[This story contains spoilers from part two of The CW’s “Elseworlds” crossover.]
With Earth-1 impacted by a magical book that altered reality, Monday’s Arrow installment of The CW’s big “Elseworlds” superhero crossover found The Flash’s Barry (Grant Gustin), Arrow’s Oliver (Stephen Amell) and Supergirl’s Kara (Melissa Benoist) in Gotham to try and get to the bottom of things. Unfortunately for the heroes, a mugging (and their inability to stand down) landed the trio in jail, where they were bailed out by a mysterious figure — Kate Kane (Orange Is the New Black grad Rose), aka Batwoman.
“Our goal was trying to create a setup, story-wise, where we could meet her, be intrigued by her, introduce Gotham a little bit … and then have people wondering, ‘What is this world she’s part of?’” Caroline Dries, who is developing The CW’s Batwoman stand-alone series, told reporters. “We just realized the best story for that would be if our guys went to Gotham and she helped out with their story and then shooed them away. So we knew who the character was going into it … the question for us was how to make her sort of mysterious.”
Of course, the group didn’t go away, and instead went to Arkham Asylum to try and track down Dr. John Deegan (Jeremy Davies), who started the reality-skewing mayhem. But Deegan wasn’t willing to go down without a fight and released the criminally insane villains who were being housed at the infamous hospital.
With the heroes in trouble (again), Kane, as Batwoman, stepped in to save the day. It was a bit of a blow to Oliver, who spent much of the hour insisting that Gotham having its own hero was an urban legend. (Arrow had previously established Oliver’s Green Arrow as the first vigilante; “Elseworlds” allowed that Batman existed in the same universe.)
However, Bruce Wayne’s current whereabouts remains a mystery, as he disappeared from Gotham three years earlier. In his absence, Kate — his cousin — has been picking up the pieces.
The familial connection gave Kate an extra tie to Kara, who has her own experience with a famous cousin who is prone to going MIA. And thanks to Kara’s X-ray vision, she (privately) told Batwoman she knew she was really Kate. (Kate, similarly, knew Kara was Supergirl.)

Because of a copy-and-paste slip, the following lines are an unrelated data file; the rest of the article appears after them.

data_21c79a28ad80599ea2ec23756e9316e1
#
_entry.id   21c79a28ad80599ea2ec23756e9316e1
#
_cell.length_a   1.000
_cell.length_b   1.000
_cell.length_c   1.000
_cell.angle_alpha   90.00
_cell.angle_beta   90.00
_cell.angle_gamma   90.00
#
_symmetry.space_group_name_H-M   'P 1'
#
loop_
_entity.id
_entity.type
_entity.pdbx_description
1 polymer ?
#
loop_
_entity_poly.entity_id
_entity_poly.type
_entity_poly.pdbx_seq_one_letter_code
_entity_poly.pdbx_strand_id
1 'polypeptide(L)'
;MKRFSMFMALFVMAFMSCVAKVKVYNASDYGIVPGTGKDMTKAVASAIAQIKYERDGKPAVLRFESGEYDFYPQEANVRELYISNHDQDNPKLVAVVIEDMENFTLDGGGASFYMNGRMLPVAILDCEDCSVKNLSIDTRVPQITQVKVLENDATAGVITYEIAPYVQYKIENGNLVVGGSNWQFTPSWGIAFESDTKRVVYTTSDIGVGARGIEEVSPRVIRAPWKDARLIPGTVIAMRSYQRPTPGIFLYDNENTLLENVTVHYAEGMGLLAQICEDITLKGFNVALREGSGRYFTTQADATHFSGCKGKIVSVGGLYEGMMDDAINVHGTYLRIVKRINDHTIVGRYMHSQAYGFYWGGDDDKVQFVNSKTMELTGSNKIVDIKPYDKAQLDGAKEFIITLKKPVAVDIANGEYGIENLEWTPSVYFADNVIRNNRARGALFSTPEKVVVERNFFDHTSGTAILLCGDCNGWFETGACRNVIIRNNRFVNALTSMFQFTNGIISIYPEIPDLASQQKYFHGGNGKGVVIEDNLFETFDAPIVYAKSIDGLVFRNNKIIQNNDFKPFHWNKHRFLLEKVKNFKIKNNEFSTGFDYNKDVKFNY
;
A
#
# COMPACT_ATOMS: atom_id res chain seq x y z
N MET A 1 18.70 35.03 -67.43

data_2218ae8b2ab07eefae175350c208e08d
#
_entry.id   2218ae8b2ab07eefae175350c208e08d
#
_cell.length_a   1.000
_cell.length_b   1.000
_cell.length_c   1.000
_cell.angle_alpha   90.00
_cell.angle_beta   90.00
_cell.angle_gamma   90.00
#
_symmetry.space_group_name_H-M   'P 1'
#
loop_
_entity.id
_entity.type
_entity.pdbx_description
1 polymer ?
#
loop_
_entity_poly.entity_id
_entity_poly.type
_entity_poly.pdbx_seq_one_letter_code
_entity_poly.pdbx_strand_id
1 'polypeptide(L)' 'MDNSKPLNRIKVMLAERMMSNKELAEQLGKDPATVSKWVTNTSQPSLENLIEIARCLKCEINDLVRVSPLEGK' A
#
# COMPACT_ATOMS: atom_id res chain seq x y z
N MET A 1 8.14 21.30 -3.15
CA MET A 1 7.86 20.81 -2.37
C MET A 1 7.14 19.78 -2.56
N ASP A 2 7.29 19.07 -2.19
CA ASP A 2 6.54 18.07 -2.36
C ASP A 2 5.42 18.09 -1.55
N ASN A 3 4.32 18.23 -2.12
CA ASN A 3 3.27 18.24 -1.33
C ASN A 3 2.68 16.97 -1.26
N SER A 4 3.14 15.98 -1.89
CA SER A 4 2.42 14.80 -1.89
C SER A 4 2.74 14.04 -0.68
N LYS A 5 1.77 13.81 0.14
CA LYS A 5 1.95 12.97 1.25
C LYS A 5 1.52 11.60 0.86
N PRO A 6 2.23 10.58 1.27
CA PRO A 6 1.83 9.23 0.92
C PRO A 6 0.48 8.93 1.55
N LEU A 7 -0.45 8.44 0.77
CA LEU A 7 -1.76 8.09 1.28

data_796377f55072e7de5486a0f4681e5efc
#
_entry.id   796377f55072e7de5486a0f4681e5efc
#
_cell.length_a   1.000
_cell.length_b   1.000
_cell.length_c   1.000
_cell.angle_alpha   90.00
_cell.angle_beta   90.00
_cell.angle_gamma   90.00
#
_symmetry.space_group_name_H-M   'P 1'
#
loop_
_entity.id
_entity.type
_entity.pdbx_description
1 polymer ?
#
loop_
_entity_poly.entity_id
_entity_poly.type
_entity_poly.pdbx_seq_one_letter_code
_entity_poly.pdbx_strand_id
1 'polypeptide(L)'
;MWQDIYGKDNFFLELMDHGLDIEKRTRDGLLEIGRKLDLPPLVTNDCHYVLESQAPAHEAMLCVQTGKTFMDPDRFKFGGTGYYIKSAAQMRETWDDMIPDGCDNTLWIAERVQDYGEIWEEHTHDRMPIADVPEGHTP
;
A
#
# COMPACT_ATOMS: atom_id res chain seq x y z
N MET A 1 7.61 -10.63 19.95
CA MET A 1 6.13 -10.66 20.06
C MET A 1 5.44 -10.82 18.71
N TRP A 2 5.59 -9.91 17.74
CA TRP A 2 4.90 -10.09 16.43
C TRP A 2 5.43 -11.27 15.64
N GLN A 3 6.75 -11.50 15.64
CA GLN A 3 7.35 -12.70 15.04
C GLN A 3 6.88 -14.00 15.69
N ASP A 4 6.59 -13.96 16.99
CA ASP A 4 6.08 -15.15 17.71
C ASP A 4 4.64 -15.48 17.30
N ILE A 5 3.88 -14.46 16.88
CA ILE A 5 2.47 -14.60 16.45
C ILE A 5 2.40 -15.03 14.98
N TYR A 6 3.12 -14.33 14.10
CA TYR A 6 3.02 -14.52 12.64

“It was important for us to humanize Kate in a way that made her relatable to the other characters in the Arrow-verse, even though we were creating an enigmatic character,” Dries said. “We wanted an in to her. In our minds, Kara obviously has a cousin [and she’s] sort of in his [Superman’s] shadow. Her story was getting out of his shadow, and that’s exactly Kate’s story. And so it was important for us to find a moment for them to bond … It felt like the right moment, the right move.”
Although Gotham’s inhabitants are some of the best-known comic-based characters, it was important to find the right woman to step into Kate’s shoes. “Ruby has a really strong, silent presence,” Dries said. “Her look is so powerful that you don’t want to take her eyes off of her. She brings so much to the plate, we realized, with just standing there and absorbing what the other guys are talking about.”
“One of my favorite moments was when they show up at Wayne Enterprises and they’re all kind of bickering about Batman and she’s just standing there waiting for them to figure out this stuff,” she continued. “So that …was a fun surprise.“
If Batwoman goes to series, it will also mark an important milestone: Rose will be the first LGBTQ lead in a live-action superhero series. (The character description for Kate also notes she’s an “out lesbian,” though the Arrow hour of the crossover didn’t dive into her romantic life.) ”It’s awesome,” Dries said. “It seems like it should have happened already, but here we are. We’re pumped [and] very blessed.”
The Elseworlds crossover concludes Tuesday on The CW.